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Yes, a speculative statement, but if we say it out loud, we will be putting pressure on Romney to deny it and force him to release his taxes. And there is evidence that the statement is true.

Cross-posted at

This from Business Week:


When the stock market collapsed in 2008, the wealthiest investors fared worse than everyone else. (See, for instance, this Merrill Lynch study.) The “ultra-rich” — those with fortunes over $30 million — fared worst of all, losing on average about 25 percent of their net worth. “There was really nowhere to hide as an investor in 2008,” Merrill Lynch’s president of global wealth management pointed out in 2009. “No region ended the year unscathed.”

    As a member of the ultra-rich, Romney probably wasn’t spared major losses. And it’s possible that he suffered a large enough capital loss that, carried forward and coupled with his various offshore tax havens, he wound up paying no U.S. federal taxes at all in 2009. If true, this would be politically deadly for him. Even assuming that his return was thoroughly clean and legal — a safe assumption, it seems to me — the fallout would dwarf the controversy that attended the news that Romney had paid a tax rate of only 14 percent in 2010 and estimated he’d pay a similar rate in 2011.

Forget all the qualifications – this is what Romney is hiding.  This makes too much sense not to be correct.

Greg Sargent at the WaPo Plum Line blog has an equally plausible theory along the same lines:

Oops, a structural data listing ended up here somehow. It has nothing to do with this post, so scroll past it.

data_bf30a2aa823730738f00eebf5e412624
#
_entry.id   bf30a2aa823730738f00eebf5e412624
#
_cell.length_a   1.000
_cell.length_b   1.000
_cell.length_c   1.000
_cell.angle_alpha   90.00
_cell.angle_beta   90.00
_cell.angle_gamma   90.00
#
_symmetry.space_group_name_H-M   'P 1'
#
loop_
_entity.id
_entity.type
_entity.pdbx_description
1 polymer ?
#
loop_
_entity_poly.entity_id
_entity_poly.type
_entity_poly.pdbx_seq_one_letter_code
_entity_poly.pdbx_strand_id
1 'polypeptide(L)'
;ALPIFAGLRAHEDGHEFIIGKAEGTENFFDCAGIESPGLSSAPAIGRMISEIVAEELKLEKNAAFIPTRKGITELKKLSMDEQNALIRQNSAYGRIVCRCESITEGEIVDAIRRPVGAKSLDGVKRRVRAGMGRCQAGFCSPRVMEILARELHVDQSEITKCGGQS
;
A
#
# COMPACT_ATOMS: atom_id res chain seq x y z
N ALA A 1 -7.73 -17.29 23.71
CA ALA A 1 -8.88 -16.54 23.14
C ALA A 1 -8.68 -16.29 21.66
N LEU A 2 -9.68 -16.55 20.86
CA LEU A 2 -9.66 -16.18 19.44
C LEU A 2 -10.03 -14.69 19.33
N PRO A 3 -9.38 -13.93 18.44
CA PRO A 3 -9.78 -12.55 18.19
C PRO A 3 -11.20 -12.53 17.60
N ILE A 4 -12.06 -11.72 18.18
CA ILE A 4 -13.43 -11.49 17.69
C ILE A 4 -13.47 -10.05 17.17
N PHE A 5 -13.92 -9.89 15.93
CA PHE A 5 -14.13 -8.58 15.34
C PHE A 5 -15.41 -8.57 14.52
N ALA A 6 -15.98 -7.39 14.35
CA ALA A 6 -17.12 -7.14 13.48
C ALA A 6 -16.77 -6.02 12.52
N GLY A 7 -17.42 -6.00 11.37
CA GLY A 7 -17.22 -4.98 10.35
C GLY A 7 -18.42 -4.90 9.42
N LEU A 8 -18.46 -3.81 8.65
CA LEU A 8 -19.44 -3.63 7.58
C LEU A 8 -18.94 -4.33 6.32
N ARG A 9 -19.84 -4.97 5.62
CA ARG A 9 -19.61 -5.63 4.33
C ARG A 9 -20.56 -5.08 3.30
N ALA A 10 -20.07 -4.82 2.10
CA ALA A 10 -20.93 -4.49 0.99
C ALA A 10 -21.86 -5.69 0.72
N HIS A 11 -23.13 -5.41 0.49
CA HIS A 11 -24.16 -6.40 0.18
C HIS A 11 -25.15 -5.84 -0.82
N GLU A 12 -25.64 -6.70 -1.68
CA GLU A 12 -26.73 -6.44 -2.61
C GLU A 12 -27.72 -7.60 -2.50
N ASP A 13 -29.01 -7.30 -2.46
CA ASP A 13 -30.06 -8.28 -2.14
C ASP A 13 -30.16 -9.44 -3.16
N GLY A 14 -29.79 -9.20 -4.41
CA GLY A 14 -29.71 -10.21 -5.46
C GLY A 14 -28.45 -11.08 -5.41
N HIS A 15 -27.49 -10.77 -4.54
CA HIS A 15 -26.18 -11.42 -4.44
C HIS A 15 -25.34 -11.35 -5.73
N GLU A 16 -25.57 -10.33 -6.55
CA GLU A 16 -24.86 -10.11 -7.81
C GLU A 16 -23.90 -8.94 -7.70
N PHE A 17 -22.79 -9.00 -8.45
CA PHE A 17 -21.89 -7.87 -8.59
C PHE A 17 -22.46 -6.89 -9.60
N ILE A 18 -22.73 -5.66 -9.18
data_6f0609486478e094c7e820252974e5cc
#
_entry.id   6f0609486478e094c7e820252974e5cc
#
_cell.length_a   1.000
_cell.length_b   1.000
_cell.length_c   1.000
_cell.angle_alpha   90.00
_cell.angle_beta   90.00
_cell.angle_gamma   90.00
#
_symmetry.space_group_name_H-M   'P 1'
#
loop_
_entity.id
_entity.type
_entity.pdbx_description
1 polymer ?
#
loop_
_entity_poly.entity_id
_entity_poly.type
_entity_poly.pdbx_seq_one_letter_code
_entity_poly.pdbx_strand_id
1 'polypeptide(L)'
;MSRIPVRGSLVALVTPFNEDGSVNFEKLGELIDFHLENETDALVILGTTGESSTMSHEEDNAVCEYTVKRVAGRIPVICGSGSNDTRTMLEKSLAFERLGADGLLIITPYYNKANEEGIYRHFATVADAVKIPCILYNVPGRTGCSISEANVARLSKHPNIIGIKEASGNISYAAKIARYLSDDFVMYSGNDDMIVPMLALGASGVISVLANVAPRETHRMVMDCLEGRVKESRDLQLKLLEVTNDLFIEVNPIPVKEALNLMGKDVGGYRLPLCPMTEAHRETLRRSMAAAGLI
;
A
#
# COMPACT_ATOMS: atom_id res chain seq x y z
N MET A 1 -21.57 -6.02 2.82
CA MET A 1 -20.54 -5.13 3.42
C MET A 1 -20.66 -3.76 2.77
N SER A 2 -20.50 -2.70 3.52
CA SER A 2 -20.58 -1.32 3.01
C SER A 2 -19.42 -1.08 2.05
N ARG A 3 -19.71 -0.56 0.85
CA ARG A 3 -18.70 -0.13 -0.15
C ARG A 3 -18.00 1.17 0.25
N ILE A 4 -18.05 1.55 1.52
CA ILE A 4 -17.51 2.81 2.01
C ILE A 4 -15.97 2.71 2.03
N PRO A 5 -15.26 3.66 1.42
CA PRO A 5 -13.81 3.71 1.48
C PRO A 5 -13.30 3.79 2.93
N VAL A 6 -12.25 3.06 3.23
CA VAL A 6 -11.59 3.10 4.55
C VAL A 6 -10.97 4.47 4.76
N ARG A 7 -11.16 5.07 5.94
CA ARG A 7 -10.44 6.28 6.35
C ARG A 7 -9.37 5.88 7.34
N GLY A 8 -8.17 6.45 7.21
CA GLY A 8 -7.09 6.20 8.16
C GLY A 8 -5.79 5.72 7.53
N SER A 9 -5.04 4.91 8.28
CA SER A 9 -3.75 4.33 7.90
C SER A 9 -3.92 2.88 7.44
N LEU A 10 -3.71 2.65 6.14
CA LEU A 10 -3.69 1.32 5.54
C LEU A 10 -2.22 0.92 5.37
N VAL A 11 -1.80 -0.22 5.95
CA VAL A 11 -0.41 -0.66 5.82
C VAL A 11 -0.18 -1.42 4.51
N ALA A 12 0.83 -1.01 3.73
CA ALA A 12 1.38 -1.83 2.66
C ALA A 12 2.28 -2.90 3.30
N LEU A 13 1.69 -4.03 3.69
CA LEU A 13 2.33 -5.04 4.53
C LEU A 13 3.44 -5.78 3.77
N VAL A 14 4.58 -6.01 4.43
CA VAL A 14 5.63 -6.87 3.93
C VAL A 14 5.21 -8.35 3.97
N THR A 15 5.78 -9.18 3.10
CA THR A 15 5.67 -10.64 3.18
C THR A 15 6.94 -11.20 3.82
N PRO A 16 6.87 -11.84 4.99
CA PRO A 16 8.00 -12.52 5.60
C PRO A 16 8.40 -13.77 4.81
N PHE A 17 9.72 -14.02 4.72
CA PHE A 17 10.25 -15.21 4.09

Why won’t Mitt Romney release his tax returns? Some commentators have begun floating the suggestion that he paid very, very low tax rates while amassing enormous wealth. The Obama campaign released an ad today taking this further, claiming Romney’s use of offshore accounts and his low rate on investments should make you “wonder if some years he paid any taxes at all.”

    How likely are these scenarios?

    I surveyed several experts on the question. The answer: While they cautioned that this is necessarily speculative, since Romney won’t release his returns, it’s likely he paid significantly lower rates in previous years. They said the possibility that he paid next to nothing in any given year couldn’t be ruled out completely, though they said it was unlikely.

    “For a person of that amount of wealth with good advisers, you would expect somebody like that to be well advised enough to minimize the tax consequences,” George Yin, a professor of tax law at the University of Virginia, tells me.

    The experts said a key unknown is how Romney might have done this — and whether he resorted to aggressive tax sheltering, which could be very damaging.

Update 9:02 p.m Eastern Time.

Matt Yglesias of lays out still another scenario about what Romney is hiding -  that he hadn't always been disclosing the Swiss bank account that's mentioned in his 2010 return. In 2009, the IRS offered an amnesty to taxpayers who had been hiding Swiss accounts: basically, disclose and pay what you owe now, and we won't try to send you to jail. Yglesias wonders if Romney took that deal.

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